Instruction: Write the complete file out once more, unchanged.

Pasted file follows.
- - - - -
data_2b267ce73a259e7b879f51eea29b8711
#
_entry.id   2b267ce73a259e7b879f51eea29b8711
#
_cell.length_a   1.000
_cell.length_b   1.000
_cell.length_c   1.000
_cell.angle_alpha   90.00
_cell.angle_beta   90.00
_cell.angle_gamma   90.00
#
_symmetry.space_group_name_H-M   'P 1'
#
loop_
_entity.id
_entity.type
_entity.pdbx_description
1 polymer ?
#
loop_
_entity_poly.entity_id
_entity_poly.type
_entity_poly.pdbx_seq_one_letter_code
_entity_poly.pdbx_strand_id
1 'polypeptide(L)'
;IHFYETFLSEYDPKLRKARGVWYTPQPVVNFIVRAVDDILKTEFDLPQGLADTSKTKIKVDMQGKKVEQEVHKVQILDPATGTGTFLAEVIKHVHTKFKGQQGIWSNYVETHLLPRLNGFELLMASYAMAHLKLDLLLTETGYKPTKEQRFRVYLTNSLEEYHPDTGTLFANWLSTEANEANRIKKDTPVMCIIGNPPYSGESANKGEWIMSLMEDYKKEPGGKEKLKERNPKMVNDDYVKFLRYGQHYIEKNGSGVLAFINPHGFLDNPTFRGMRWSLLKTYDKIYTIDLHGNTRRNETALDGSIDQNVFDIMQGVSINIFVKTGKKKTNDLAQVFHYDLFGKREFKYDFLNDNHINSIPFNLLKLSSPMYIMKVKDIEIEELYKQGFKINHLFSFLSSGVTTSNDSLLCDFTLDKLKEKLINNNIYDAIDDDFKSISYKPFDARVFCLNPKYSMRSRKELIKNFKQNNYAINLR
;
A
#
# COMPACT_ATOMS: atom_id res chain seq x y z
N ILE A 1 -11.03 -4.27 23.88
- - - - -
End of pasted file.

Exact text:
data_2b267ce73a259e7b879f51eea29b8711
#
_entry.id   2b267ce73a259e7b879f51eea29b8711
#
_cell.length_a   1.000
_cell.length_b   1.000
_cell.length_c   1.000
_cell.angle_alpha   90.00
_cell.angle_beta   90.00
_cell.angle_gamma   90.00
#
_symmetry.space_group_name_H-M   'P 1'
#
loop_
_entity.id
_entity.type
_entity.pdbx_description
1 polymer ?
#
loop_
_entity_poly.entity_id
_entity_poly.type
_entity_poly.pdbx_seq_one_letter_code
_entity_poly.pdbx_strand_id
1 'polypeptide(L)'
;IHFYETFLSEYDPKLRKARGVWYTPQPVVNFIVRAVDDILKTEFDLPQGLADTSKTKIKVDMQGKKVEQEVHKVQILDPATGTGTFLAEVIKHVHTKFKGQQGIWSNYVETHLLPRLNGFELLMASYAMAHLKLDLLLTETGYKPTKEQRFRVYLTNSLEEYHPDTGTLFANWLSTEANEANRIKKDTPVMCIIGNPPYSGESANKGEWIMSLMEDYKKEPGGKEKLKERNPKMVNDDYVKFLRYGQHYIEKNGSGVLAFINPHGFLDNPTFRGMRWSLLKTYDKIYTIDLHGNTRRNETALDGSIDQNVFDIMQGVSINIFVKTGKKKTNDLAQVFHYDLFGKREFKYDFLNDNHINSIPFNLLKLSSPMYIMKVKDIEIEELYKQGFKINHLFSFLSSGVTTSNDSLLCDFTLDKLKEKLINNNIYDAIDDDFKSISYKPFDARVFCLNPKYSMRSRKELIKNFKQNNYAINLR
;
A
#
# COMPACT_ATOMS: atom_id res chain seq x y z
N ILE A 1 -11.03 -4.27 23.88